- After the warmest July on record in Texas, some areas, like Waco, are suffering record-setting streaks of 100-degree-plus temperatures. Here, the dried bed of Lake E.V. Spence is shown in Robert Lee, Texas. (Tony Gutierrez) (Photo: Associated Press)
Here's something to make you feel cool on this forehead-swabbing Friday: Today marks the 44th consecutive day of temperatures above 100 degrees in Waco, Texas. That's an all-time record for the city, beating out the 42 straight days of triple-digit horror in 1980.
As in D.C., July was the warmest month in documented history for Texas. Because of an upper-level ridge of high pressure that just won't leave, the state has been left unattended on the burner. The Dallas/Fort Worth area just escaped from its second-hottest streak ever, with 40 running days above 100. If the nights at the DFW International Airport keep above 80 degrees until tomorrow, the all-time local record of 14 consecutive warm nights set in 1998 will have been broken.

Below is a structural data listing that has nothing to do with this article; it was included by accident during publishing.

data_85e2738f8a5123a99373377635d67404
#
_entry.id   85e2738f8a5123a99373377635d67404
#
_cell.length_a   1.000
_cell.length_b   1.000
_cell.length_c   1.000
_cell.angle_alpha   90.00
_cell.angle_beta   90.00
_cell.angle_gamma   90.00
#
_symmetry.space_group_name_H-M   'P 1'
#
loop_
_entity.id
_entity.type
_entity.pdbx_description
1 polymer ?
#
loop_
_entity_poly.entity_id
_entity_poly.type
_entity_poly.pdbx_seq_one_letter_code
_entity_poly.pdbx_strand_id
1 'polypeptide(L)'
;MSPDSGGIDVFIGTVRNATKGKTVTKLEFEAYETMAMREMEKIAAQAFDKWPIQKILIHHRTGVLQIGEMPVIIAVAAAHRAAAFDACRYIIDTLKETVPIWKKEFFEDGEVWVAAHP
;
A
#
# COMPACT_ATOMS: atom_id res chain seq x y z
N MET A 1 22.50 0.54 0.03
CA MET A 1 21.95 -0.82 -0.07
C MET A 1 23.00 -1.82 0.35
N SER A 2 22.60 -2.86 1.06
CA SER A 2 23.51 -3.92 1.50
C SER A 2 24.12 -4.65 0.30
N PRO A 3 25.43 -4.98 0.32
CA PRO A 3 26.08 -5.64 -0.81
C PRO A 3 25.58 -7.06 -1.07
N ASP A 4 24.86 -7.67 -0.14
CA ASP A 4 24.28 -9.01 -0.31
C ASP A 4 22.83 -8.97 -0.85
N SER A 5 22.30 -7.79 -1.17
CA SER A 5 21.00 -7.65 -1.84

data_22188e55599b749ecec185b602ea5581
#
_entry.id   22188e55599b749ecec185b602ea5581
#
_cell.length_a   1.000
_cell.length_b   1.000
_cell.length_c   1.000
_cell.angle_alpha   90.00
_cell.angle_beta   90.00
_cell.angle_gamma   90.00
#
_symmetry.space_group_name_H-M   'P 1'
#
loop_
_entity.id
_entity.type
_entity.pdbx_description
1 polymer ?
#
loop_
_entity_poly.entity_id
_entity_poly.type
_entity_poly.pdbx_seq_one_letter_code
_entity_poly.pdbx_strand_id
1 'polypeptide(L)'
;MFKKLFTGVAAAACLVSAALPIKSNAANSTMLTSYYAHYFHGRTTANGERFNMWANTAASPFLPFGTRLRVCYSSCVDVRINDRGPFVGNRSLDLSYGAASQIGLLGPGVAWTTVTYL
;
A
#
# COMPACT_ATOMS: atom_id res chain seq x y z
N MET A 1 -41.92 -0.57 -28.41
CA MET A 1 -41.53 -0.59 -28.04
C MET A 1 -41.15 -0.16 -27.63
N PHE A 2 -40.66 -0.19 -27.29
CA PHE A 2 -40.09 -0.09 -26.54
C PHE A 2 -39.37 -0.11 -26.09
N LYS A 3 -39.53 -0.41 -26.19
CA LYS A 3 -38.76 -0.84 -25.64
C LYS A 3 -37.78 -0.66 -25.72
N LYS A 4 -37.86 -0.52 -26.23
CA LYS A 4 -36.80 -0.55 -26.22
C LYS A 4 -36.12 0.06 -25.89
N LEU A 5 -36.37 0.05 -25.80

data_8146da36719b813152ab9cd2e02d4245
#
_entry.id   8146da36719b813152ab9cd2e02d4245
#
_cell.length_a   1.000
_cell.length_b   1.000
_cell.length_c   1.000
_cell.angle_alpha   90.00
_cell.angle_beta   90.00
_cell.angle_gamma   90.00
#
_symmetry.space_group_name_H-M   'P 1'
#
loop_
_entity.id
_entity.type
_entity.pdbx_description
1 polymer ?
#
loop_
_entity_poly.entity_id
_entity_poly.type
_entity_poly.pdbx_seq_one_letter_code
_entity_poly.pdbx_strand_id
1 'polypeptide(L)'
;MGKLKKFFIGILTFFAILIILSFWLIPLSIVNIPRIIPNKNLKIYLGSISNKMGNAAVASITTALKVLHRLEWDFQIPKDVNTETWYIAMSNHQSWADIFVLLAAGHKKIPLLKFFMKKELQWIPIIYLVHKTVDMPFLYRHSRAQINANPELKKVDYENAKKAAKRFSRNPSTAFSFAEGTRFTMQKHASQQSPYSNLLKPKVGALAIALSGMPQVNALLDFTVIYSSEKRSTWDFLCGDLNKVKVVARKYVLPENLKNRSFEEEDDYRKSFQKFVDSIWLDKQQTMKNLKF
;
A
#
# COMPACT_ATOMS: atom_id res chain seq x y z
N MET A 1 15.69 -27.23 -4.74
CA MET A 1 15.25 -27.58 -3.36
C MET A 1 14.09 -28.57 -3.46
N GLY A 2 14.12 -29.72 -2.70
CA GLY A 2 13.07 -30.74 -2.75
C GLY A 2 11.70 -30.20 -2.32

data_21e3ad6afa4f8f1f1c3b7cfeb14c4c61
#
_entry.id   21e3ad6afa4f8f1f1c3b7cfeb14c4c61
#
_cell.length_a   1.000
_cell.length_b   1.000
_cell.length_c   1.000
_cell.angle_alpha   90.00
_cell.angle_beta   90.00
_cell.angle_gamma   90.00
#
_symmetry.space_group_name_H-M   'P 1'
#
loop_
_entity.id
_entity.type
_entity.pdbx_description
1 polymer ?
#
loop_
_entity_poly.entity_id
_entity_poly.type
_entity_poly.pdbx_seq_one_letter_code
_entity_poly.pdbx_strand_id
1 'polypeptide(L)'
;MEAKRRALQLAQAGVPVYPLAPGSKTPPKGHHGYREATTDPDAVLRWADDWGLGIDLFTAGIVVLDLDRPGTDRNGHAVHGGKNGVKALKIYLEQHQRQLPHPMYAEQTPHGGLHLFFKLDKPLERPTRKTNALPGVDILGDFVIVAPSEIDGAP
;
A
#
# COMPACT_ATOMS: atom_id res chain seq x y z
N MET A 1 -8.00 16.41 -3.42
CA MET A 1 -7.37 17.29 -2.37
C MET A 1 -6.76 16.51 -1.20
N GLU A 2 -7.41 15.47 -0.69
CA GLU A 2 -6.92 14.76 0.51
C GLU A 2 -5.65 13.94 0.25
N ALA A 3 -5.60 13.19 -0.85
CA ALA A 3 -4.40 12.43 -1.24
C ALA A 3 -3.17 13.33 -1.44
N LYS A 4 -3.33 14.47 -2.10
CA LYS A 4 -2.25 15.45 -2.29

The heat has turned an almost unimaginable 99.9 percent of Texas soil into a dry, chalky material more suitable for cactus planting (though even cactus would shrivel, as they need water occasionally). Ongoing since at least January, the drought is the worst in Texas history, and has prompted the feds to declare much of the state a natural disaster zone:
And how are the Texans handling this hotter-than-a-habañero heat streak?